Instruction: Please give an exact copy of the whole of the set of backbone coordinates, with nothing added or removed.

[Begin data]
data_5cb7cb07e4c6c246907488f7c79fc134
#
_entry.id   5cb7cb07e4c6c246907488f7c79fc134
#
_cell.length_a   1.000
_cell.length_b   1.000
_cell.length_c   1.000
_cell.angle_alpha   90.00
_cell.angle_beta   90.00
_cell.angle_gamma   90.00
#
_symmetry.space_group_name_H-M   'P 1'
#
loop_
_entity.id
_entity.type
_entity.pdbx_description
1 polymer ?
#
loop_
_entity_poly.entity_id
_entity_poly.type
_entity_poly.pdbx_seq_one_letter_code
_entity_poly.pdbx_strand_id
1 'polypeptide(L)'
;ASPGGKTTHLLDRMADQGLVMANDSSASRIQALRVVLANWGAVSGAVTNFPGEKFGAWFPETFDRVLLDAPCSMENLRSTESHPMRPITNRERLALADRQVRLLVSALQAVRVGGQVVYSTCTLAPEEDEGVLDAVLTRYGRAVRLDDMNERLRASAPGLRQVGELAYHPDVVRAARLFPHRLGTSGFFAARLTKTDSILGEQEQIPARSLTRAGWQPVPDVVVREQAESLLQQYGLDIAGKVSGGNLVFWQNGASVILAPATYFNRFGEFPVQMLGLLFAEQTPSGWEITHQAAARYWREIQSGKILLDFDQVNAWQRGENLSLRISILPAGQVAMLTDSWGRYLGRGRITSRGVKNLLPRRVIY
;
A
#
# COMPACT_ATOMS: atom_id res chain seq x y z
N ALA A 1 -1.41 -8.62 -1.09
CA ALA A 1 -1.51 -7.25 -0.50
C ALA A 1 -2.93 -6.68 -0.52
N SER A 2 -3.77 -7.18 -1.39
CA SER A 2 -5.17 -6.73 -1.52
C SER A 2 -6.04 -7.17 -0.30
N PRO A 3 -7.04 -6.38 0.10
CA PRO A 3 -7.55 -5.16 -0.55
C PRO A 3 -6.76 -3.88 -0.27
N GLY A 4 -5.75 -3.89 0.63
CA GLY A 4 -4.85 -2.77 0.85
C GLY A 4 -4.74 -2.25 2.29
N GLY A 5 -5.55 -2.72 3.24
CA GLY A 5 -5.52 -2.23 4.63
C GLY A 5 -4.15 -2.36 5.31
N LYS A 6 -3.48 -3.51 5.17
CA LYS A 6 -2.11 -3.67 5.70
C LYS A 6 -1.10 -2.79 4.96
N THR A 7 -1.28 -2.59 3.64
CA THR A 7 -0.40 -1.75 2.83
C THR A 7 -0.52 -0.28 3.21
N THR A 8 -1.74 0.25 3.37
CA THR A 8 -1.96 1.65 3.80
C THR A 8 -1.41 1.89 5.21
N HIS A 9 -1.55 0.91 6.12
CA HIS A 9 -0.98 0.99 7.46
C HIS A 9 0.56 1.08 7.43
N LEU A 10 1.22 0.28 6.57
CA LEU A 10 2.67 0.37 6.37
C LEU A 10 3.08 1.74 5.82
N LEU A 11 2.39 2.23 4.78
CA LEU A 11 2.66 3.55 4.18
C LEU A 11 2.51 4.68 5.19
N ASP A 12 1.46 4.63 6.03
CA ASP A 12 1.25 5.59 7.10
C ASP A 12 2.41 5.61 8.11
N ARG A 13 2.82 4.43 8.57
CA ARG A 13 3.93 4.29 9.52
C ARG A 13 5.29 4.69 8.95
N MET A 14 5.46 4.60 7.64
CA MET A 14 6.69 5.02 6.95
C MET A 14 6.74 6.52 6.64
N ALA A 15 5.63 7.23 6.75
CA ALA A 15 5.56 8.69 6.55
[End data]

data_5cb7cb07e4c6c246907488f7c79fc134
#
_entry.id   5cb7cb07e4c6c246907488f7c79fc134
#
_cell.length_a   1.000
_cell.length_b   1.000
_cell.length_c   1.000
_cell.angle_alpha   90.00
_cell.angle_beta   90.00
_cell.angle_gamma   90.00
#
_symmetry.space_group_name_H-M   'P 1'
#
loop_
_entity.id
_entity.type
_entity.pdbx_description
1 polymer ?
#
loop_
_entity_poly.entity_id
_entity_poly.type
_entity_poly.pdbx_seq_one_letter_code
_entity_poly.pdbx_strand_id
1 'polypeptide(L)'
;ASPGGKTTHLLDRMADQGLVMANDSSASRIQALRVVLANWGAVSGAVTNFPGEKFGAWFPETFDRVLLDAPCSMENLRSTESHPMRPITNRERLALADRQVRLLVSALQAVRVGGQVVYSTCTLAPEEDEGVLDAVLTRYGRAVRLDDMNERLRASAPGLRQVGELAYHPDVVRAARLFPHRLGTSGFFAARLTKTDSILGEQEQIPARSLTRAGWQPVPDVVVREQAESLLQQYGLDIAGKVSGGNLVFWQNGASVILAPATYFNRFGEFPVQMLGLLFAEQTPSGWEITHQAAARYWREIQSGKILLDFDQVNAWQRGENLSLRISILPAGQVAMLTDSWGRYLGRGRITSRGVKNLLPRRVIY
;
A
#
# COMPACT_ATOMS: atom_id res chain seq x y z
N ALA A 1 -1.41 -8.62 -1.09
CA ALA A 1 -1.51 -7.25 -0.50
C ALA A 1 -2.93 -6.68 -0.52
N SER A 2 -3.77 -7.18 -1.39
CA SER A 2 -5.17 -6.73 -1.52
C SER A 2 -6.04 -7.17 -0.30
N PRO A 3 -7.04 -6.38 0.10
CA PRO A 3 -7.55 -5.16 -0.55
C PRO A 3 -6.76 -3.88 -0.27
N GLY A 4 -5.75 -3.89 0.63
CA GLY A 4 -4.85 -2.77 0.85
C GLY A 4 -4.74 -2.25 2.29
N GLY A 5 -5.55 -2.72 3.24
CA GLY A 5 -5.52 -2.23 4.63
C GLY A 5 -4.15 -2.36 5.31
N LYS A 6 -3.48 -3.51 5.17
CA LYS A 6 -2.11 -3.67 5.70
C LYS A 6 -1.10 -2.79 4.96
N THR A 7 -1.28 -2.59 3.64
CA THR A 7 -0.40 -1.75 2.83
C THR A 7 -0.52 -0.28 3.21
N THR A 8 -1.74 0.25 3.37
CA THR A 8 -1.96 1.65 3.80
C THR A 8 -1.41 1.89 5.21
N HIS A 9 -1.55 0.91 6.12
CA HIS A 9 -0.98 0.99 7.46
C HIS A 9 0.56 1.08 7.43
N LEU A 10 1.22 0.28 6.57
CA LEU A 10 2.67 0.37 6.37
C LEU A 10 3.08 1.74 5.82
N LEU A 11 2.39 2.23 4.78
CA LEU A 11 2.66 3.55 4.18
C LEU A 11 2.51 4.68 5.19
N ASP A 12 1.46 4.63 6.03
CA ASP A 12 1.25 5.59 7.10
C ASP A 12 2.41 5.61 8.11
N ARG A 13 2.82 4.43 8.57
CA ARG A 13 3.93 4.29 9.52
C ARG A 13 5.29 4.69 8.95
N MET A 14 5.46 4.60 7.64
CA MET A 14 6.69 5.02 6.95
C MET A 14 6.74 6.52 6.64
N ALA A 15 5.63 7.23 6.75
CA ALA A 15 5.56 8.69 6.55